, etc.) In this case, these values are all of the "non-negative" integers, greater than or equal to 0, and less than 10. But this is just a fancy way to define, or say, that all of these digits must exist within that set.

That's another constraint! It's another constraint that is *implicit* to the structure of the problem. So, now we have our first constraint ("the digits must be unique"), and our second constraint ("the digits must be non-negative integers less than 10").

Let's consider the next constraint:

`A x E {k...}, 2 | _`

This `A`

means (though it is upside-down in the set notation and screenshot example) "for All values of". This `A x E`

tells us that "for all values of x that exist within the following set". So far, so good.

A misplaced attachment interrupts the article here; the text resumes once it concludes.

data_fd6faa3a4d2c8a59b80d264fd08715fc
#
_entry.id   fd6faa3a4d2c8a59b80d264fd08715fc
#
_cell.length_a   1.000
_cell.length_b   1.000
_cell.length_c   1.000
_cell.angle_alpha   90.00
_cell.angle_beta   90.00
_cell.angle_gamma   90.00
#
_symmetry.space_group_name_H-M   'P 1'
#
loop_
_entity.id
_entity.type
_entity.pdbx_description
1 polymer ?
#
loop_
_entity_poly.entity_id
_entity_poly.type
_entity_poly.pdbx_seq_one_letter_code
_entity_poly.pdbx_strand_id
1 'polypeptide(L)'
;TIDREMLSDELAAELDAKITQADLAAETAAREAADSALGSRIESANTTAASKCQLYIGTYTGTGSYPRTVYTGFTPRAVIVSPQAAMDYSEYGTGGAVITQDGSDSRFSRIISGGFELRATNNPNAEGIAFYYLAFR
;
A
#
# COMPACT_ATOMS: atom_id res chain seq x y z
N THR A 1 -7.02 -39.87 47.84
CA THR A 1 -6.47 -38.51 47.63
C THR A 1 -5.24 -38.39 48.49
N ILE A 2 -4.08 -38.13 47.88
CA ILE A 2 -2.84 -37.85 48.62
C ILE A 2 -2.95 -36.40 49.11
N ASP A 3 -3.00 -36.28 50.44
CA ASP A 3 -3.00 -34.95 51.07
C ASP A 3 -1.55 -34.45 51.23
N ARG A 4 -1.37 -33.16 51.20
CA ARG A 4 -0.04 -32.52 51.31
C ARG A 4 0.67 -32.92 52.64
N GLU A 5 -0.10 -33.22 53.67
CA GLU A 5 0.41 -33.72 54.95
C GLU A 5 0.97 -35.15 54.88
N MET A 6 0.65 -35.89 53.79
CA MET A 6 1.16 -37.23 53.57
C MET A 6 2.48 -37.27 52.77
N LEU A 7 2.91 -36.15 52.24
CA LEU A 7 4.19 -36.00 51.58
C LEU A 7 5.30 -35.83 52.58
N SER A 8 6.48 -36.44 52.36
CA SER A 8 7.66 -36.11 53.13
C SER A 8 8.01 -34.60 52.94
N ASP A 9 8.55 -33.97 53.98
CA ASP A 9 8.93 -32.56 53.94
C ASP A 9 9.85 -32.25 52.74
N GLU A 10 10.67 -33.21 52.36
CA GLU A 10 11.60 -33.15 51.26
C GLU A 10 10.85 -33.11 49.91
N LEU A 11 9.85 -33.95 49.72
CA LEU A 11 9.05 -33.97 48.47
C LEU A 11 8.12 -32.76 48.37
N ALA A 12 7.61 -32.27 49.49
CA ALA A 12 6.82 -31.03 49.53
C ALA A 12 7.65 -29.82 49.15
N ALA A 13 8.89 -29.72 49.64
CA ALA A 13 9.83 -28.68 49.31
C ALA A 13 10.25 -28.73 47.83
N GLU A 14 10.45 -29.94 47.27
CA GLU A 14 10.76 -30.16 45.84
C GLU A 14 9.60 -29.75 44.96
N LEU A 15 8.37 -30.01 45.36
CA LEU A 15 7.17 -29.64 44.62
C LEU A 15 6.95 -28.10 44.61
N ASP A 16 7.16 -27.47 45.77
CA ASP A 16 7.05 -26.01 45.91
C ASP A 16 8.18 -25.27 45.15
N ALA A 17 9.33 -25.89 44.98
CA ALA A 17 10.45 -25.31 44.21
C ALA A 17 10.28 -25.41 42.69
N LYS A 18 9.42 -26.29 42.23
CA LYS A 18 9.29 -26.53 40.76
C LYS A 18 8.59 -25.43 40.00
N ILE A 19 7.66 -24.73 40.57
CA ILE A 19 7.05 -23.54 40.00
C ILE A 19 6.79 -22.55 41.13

But `2 | _`

is nonsense. It doesn't mean anything. So, someone created this problem, but they didn't create clues that make sense. "For all values of x (for all digits), `2 | _`

" doesn't mean anything. So, we can't use this one! It's not a constraint we can use, and it's not relevant to our problem. And the following constraint is basically the same.

Let's consider the one *after* that, though. (That is, the fourth line.) This one is actually useful!

`A x E {k...}, _ is prime`

This is pretty straightforward! And now we know how to interpret this: "for all digits, each digit is prime". We are assuming that `x`

and `_`

are the same thing, but that seems reasonable. In other words, we have a third constraint: All of the digits are prime. This is great! This is a clue. This helps us constrain, or narrow down, the possibilities. So, let's look at the possible values of all of our digits.

We have at least three constraints here so far:

We know they're all unique

We know they're all digits

We know they're all prime

What does that tell us? Let's see what values our digits can possible have.